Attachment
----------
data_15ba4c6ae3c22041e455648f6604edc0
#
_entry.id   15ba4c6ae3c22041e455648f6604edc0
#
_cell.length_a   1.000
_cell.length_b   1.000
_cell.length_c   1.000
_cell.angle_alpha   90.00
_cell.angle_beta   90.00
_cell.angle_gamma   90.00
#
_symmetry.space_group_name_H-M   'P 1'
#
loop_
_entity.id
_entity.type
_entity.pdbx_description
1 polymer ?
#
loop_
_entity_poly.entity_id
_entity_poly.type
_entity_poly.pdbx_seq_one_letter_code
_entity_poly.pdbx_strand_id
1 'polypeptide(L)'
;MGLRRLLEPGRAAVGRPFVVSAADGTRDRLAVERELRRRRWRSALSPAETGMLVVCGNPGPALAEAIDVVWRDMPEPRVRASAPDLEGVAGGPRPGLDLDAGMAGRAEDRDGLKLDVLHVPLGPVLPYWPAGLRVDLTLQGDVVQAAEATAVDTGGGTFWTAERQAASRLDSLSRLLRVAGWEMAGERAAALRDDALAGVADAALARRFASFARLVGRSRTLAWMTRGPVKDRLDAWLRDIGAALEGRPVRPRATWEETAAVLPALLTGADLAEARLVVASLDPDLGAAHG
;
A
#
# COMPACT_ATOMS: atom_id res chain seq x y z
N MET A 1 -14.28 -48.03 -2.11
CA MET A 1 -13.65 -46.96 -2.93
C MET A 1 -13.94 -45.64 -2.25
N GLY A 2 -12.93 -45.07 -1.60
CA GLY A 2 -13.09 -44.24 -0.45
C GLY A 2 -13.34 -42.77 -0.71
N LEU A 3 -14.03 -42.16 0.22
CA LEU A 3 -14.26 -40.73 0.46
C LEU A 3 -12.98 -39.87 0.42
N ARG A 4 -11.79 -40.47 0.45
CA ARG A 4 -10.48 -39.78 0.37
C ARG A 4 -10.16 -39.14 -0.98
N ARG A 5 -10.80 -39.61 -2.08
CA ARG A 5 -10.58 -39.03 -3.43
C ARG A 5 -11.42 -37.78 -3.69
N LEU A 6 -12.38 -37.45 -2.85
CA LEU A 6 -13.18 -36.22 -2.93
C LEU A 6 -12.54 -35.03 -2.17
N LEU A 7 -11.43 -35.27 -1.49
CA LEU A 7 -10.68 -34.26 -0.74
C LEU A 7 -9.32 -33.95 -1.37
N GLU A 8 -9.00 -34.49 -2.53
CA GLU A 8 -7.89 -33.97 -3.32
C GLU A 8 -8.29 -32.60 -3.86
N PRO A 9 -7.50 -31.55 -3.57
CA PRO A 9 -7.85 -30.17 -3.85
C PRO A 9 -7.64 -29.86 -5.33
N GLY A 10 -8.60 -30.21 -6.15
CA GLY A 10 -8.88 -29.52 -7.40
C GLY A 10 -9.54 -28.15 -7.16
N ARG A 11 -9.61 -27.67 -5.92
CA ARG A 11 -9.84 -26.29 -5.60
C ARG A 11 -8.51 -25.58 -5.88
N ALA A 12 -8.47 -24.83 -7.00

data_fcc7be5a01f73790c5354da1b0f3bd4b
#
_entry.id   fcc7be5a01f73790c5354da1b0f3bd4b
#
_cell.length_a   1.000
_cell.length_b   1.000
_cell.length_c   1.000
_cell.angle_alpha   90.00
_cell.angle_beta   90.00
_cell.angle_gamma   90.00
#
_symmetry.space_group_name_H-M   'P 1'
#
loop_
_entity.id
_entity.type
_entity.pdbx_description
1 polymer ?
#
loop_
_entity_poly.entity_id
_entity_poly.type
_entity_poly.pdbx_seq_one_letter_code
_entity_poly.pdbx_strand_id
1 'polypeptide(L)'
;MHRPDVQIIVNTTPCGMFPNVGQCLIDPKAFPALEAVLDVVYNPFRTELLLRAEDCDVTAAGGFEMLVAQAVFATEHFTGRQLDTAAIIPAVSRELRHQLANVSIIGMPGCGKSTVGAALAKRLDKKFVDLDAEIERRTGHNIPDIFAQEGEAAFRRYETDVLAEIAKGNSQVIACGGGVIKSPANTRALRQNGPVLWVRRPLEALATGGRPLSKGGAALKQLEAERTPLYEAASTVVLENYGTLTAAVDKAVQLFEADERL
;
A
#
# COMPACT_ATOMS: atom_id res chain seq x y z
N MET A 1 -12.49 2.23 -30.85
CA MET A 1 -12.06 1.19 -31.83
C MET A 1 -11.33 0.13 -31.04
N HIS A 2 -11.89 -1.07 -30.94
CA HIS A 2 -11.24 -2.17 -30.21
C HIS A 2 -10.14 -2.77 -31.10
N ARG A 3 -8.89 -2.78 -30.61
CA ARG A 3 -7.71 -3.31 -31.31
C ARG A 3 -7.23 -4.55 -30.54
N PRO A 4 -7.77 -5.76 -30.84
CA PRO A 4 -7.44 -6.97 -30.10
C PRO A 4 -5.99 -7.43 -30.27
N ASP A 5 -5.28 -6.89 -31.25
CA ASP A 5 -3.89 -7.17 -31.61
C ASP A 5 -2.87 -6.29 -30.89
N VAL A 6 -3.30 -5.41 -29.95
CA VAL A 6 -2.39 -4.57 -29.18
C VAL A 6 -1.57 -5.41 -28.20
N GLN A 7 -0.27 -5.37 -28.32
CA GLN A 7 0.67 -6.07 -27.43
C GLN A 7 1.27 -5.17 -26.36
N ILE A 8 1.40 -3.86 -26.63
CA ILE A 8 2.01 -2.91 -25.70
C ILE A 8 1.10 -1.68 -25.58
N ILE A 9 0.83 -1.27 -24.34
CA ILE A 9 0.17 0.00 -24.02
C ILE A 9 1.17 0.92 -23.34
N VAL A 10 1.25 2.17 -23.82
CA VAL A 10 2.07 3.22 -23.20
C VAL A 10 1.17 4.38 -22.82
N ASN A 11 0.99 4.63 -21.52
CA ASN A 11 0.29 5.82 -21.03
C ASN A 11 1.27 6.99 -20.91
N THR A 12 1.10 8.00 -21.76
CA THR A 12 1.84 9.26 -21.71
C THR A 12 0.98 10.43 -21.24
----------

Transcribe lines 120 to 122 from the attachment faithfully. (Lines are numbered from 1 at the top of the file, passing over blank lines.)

CA ILE A 9 0.17 0.00 -24.02
C ILE A 9 1.17 0.92 -23.34
N VAL A 10 1.25 2.17 -23.82